One time, we played against a school called Upper Marion. After I scored a two-point conversion, I said to the opposing coach, “hey, did you even realize that I couldn’t see?” He said no. It didn’t surprise me that they didn’t know that I couldn’t see because they definitely didn’t take it easy on me. Throughout the season, I got pretty banged up. I took some hard hits. And yeah, so it was definitely an experience.

What’s one of your proudest moments?

One of my proudest moments is just being a leader in my community and being that role model that young kids can look up to. It’s also being a father figure for my son, a great boyfriend, a great son, and a great brother to my family. I want to motivate people with disabilities so they know that they can do whatever they set their mind to. They can overcome any obstacle. That’s what keeps me motivated to keep doing better and provide light for anybody who feels that they’re in the dark.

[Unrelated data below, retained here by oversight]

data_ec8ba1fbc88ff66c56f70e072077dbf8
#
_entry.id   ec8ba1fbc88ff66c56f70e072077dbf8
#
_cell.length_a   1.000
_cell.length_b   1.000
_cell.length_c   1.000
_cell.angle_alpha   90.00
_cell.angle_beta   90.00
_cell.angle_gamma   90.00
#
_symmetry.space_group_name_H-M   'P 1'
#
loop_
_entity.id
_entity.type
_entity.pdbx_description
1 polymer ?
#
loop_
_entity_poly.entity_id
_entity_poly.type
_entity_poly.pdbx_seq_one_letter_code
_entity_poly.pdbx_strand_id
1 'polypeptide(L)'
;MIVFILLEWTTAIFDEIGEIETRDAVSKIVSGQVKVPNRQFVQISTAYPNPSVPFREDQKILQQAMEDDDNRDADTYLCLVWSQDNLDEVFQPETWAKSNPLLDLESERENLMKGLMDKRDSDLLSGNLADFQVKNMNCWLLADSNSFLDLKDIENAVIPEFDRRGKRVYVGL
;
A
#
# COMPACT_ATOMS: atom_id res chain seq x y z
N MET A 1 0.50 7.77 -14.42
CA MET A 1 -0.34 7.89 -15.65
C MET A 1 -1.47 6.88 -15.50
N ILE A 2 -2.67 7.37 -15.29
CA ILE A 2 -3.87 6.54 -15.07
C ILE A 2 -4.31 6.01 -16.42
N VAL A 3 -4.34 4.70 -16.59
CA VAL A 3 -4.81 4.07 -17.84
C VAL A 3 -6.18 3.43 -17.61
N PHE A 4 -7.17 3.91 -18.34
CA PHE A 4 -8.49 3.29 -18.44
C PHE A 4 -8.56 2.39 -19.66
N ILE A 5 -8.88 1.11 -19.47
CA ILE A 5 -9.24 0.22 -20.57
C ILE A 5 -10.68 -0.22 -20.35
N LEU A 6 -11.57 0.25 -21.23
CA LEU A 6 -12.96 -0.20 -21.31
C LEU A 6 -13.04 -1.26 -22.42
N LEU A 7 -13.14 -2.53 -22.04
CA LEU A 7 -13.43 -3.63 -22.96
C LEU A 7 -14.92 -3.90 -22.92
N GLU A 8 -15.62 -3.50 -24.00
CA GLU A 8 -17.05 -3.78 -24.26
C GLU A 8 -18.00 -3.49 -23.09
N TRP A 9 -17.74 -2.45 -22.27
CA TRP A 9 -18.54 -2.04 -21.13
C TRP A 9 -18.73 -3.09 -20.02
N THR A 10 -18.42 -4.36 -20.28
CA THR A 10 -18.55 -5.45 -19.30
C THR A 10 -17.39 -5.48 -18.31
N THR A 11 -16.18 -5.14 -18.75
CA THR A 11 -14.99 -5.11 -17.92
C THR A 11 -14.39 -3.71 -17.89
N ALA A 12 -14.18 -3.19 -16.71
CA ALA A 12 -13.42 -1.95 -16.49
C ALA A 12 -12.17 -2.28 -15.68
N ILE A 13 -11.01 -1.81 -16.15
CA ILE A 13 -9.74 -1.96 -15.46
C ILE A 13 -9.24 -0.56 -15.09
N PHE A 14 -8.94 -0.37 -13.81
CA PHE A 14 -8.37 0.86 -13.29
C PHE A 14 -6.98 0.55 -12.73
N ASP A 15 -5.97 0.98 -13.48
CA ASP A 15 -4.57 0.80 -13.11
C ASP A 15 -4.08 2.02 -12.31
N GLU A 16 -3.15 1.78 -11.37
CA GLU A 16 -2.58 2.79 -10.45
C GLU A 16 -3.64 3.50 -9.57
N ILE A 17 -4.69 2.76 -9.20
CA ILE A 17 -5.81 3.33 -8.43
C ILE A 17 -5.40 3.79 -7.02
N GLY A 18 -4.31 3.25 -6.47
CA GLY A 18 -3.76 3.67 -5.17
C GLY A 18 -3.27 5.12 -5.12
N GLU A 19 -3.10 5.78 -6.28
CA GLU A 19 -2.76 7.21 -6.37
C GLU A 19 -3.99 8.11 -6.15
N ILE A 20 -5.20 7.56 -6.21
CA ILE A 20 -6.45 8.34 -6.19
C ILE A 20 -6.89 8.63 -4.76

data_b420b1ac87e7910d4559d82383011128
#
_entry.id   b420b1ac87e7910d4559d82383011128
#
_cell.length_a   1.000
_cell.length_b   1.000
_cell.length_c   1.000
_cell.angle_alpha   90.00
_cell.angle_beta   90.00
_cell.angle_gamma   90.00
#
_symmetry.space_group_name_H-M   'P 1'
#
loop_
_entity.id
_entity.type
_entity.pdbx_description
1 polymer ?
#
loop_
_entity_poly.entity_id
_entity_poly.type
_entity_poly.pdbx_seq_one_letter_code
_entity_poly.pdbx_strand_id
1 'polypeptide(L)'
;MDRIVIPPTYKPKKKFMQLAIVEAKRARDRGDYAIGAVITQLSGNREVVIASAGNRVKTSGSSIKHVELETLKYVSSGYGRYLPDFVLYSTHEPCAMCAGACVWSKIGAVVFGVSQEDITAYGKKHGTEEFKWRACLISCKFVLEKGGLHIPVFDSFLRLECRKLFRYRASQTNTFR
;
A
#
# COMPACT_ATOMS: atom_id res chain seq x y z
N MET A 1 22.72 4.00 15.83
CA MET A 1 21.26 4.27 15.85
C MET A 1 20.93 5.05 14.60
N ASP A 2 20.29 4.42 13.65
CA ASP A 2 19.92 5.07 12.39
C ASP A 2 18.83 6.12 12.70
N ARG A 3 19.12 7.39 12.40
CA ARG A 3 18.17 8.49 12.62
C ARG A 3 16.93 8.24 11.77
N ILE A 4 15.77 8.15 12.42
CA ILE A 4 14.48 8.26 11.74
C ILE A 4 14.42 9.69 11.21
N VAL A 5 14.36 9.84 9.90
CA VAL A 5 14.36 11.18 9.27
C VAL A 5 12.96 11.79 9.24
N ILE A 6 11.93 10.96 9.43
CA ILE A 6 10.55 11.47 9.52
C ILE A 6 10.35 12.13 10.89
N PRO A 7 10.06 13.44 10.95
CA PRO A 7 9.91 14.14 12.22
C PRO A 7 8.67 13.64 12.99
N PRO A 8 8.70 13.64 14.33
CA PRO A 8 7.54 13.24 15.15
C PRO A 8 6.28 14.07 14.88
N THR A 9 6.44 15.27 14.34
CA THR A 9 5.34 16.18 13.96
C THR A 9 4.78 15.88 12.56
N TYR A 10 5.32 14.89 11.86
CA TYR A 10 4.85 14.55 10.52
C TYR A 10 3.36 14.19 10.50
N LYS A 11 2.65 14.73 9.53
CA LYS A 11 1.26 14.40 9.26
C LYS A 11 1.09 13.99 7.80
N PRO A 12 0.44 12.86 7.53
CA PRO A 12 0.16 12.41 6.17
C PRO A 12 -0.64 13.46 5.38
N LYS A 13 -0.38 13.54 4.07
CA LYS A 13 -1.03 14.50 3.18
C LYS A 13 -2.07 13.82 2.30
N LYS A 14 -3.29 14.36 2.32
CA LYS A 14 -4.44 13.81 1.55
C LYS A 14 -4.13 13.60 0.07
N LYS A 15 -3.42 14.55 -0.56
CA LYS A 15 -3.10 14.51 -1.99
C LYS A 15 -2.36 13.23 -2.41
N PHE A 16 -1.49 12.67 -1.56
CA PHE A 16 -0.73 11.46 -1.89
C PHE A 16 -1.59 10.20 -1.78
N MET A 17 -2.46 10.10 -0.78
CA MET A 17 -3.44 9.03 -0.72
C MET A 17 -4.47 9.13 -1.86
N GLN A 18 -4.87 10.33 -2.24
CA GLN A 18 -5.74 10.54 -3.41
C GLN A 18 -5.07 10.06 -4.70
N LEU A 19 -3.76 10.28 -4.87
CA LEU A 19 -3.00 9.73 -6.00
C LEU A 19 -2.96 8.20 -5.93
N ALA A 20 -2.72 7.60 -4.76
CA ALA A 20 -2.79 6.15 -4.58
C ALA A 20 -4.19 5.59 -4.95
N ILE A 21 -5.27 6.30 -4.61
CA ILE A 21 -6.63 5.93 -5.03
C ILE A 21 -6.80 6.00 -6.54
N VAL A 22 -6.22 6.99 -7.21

Marvin smiles while standing at a bar with Saints gear and a walking cane

Photo courtesy of Marvin Pearson’s Twitter @MarvinPearson28

Part 2

I am blind and deaf. When people ask me, I’m not ashamed of it because it has made me who I am today. Without my cochlear implants, my hearing would be gone. It’s a miracle that I’m able to hear at all and my speech is as good as it is. I got my implants as soon as I started losing my hearing since regular hearing aids wouldn’t work for me. With my implants, I sometimes forget that I’m deaf.

Losing my vision and hearing at a young age was challenging, especially since I was eight years old. I remember being in class and seeing blurry words. Nobody believed me at first because I was one of those kids that would play around a lot – your typical class clown. I was like the boy who cried wolf.